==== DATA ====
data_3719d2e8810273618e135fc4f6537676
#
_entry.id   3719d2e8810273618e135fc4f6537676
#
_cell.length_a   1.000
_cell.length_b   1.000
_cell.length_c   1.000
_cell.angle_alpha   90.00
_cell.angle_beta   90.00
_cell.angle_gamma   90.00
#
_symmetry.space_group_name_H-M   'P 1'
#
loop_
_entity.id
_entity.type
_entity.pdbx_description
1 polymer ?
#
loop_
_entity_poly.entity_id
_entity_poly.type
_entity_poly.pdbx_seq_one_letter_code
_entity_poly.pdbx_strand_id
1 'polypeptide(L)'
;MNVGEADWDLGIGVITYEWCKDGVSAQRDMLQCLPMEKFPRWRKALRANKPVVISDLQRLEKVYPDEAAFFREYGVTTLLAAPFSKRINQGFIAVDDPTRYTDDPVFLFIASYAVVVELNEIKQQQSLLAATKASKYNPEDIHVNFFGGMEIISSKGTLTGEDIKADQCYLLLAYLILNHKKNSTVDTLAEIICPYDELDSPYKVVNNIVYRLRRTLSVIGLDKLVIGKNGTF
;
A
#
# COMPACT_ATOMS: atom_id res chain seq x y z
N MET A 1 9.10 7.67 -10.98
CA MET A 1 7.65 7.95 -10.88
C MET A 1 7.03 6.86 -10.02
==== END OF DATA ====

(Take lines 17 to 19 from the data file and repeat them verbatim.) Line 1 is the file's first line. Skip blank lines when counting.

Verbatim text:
_entity.pdbx_description
1 polymer ?
#